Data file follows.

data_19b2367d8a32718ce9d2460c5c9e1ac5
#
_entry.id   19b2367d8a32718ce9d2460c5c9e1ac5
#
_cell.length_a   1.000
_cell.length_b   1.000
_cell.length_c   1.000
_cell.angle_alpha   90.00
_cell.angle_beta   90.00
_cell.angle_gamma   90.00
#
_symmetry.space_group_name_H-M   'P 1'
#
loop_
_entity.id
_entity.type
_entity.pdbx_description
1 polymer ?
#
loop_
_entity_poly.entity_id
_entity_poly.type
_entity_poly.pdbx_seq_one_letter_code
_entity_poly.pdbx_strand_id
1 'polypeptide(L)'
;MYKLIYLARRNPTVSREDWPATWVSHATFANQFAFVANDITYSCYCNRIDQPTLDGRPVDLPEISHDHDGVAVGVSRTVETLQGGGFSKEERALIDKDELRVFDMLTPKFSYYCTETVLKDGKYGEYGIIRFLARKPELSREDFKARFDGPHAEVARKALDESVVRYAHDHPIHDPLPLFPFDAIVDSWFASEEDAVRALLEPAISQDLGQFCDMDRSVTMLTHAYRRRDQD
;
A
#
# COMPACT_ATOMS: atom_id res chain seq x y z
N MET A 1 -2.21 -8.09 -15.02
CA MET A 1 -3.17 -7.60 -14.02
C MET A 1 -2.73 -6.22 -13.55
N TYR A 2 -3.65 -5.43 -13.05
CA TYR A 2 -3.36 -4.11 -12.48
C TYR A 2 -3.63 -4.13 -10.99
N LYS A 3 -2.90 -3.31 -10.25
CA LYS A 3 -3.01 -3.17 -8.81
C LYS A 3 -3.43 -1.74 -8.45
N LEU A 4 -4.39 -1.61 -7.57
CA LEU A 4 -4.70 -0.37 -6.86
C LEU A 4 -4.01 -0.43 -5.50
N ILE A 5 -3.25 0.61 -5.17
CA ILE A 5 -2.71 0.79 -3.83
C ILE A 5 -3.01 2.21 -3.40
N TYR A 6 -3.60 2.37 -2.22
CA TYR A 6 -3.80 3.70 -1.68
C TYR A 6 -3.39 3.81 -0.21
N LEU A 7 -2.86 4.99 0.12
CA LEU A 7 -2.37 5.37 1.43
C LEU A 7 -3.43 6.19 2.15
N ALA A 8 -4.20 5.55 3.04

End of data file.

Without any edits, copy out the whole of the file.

data_19b2367d8a32718ce9d2460c5c9e1ac5
#
_entry.id   19b2367d8a32718ce9d2460c5c9e1ac5
#
_cell.length_a   1.000
_cell.length_b   1.000
_cell.length_c   1.000
_cell.angle_alpha   90.00
_cell.angle_beta   90.00
_cell.angle_gamma   90.00
#
_symmetry.space_group_name_H-M   'P 1'
#
loop_
_entity.id
_entity.type
_entity.pdbx_description
1 polymer ?
#
loop_
_entity_poly.entity_id
_entity_poly.type
_entity_poly.pdbx_seq_one_letter_code
_entity_poly.pdbx_strand_id
1 'polypeptide(L)'
;MYKLIYLARRNPTVSREDWPATWVSHATFANQFAFVANDITYSCYCNRIDQPTLDGRPVDLPEISHDHDGVAVGVSRTVETLQGGGFSKEERALIDKDELRVFDMLTPKFSYYCTETVLKDGKYGEYGIIRFLARKPELSREDFKARFDGPHAEVARKALDESVVRYAHDHPIHDPLPLFPFDAIVDSWFASEEDAVRALLEPAISQDLGQFCDMDRSVTMLTHAYRRRDQD
;
A
#
# COMPACT_ATOMS: atom_id res chain seq x y z
N MET A 1 -2.21 -8.09 -15.02
CA MET A 1 -3.17 -7.60 -14.02
C MET A 1 -2.73 -6.22 -13.55
N TYR A 2 -3.65 -5.43 -13.05
CA TYR A 2 -3.36 -4.11 -12.48
C TYR A 2 -3.63 -4.13 -10.99
N LYS A 3 -2.90 -3.31 -10.25
CA LYS A 3 -3.01 -3.17 -8.81
C LYS A 3 -3.43 -1.74 -8.45
N LEU A 4 -4.39 -1.61 -7.57
CA LEU A 4 -4.70 -0.37 -6.86
C LEU A 4 -4.01 -0.43 -5.50
N ILE A 5 -3.25 0.61 -5.17
CA ILE A 5 -2.71 0.79 -3.83
C ILE A 5 -3.01 2.21 -3.40
N TYR A 6 -3.60 2.37 -2.22
CA TYR A 6 -3.80 3.70 -1.68
C TYR A 6 -3.39 3.81 -0.21
N LEU A 7 -2.86 4.99 0.12
CA LEU A 7 -2.37 5.37 1.43
C LEU A 7 -3.43 6.19 2.15
N ALA A 8 -4.20 5.55 3.04